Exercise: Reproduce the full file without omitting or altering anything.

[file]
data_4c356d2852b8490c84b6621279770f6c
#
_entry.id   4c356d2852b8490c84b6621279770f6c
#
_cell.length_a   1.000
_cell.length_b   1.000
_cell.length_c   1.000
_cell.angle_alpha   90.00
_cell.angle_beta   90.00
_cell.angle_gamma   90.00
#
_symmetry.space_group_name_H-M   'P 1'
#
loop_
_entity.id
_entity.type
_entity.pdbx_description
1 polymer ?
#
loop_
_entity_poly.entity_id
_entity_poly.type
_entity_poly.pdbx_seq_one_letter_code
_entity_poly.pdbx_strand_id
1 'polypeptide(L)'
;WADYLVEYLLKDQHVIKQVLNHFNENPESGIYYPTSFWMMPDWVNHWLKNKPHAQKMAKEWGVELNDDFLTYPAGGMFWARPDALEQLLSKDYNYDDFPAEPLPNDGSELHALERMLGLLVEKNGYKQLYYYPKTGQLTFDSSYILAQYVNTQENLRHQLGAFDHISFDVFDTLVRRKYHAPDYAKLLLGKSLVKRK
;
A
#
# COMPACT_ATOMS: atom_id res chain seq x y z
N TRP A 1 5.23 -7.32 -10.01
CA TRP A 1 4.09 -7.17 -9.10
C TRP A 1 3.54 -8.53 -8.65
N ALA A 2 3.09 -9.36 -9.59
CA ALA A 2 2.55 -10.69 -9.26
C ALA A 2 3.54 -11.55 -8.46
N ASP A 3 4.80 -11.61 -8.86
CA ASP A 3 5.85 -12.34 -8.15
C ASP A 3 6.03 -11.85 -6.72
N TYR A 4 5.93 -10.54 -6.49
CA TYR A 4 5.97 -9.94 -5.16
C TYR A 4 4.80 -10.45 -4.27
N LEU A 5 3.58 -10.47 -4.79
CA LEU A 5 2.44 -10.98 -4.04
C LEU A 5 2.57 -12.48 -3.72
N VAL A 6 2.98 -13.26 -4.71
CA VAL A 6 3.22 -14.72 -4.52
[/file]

data_4c356d2852b8490c84b6621279770f6c
#
_entry.id   4c356d2852b8490c84b6621279770f6c
#
_cell.length_a   1.000
_cell.length_b   1.000
_cell.length_c   1.000
_cell.angle_alpha   90.00
_cell.angle_beta   90.00
_cell.angle_gamma   90.00
#
_symmetry.space_group_name_H-M   'P 1'
#
loop_
_entity.id
_entity.type
_entity.pdbx_description
1 polymer ?
#
loop_
_entity_poly.entity_id
_entity_poly.type
_entity_poly.pdbx_seq_one_letter_code
_entity_poly.pdbx_strand_id
1 'polypeptide(L)'
;WADYLVEYLLKDQHVIKQVLNHFNENPESGIYYPTSFWMMPDWVNHWLKNKPHAQKMAKEWGVELNDDFLTYPAGGMFWARPDALEQLLSKDYNYDDFPAEPLPNDGSELHALERMLGLLVEKNGYKQLYYYPKTGQLTFDSSYILAQYVNTQENLRHQLGAFDHISFDVFDTLVRRKYHAPDYAKLLLGKSLVKRK
;
A
#
# COMPACT_ATOMS: atom_id res chain seq x y z
N TRP A 1 5.23 -7.32 -10.01
CA TRP A 1 4.09 -7.17 -9.10
C TRP A 1 3.54 -8.53 -8.65
N ALA A 2 3.09 -9.36 -9.59
CA ALA A 2 2.55 -10.69 -9.26
C ALA A 2 3.54 -11.55 -8.46
N ASP A 3 4.80 -11.61 -8.86
CA ASP A 3 5.85 -12.34 -8.15
C ASP A 3 6.03 -11.85 -6.72
N TYR A 4 5.93 -10.54 -6.49
CA TYR A 4 5.97 -9.94 -5.16
C TYR A 4 4.80 -10.45 -4.27
N LEU A 5 3.58 -10.47 -4.79
CA LEU A 5 2.44 -10.98 -4.04
C LEU A 5 2.57 -12.48 -3.72
N VAL A 6 2.98 -13.26 -4.71
CA VAL A 6 3.22 -14.72 -4.52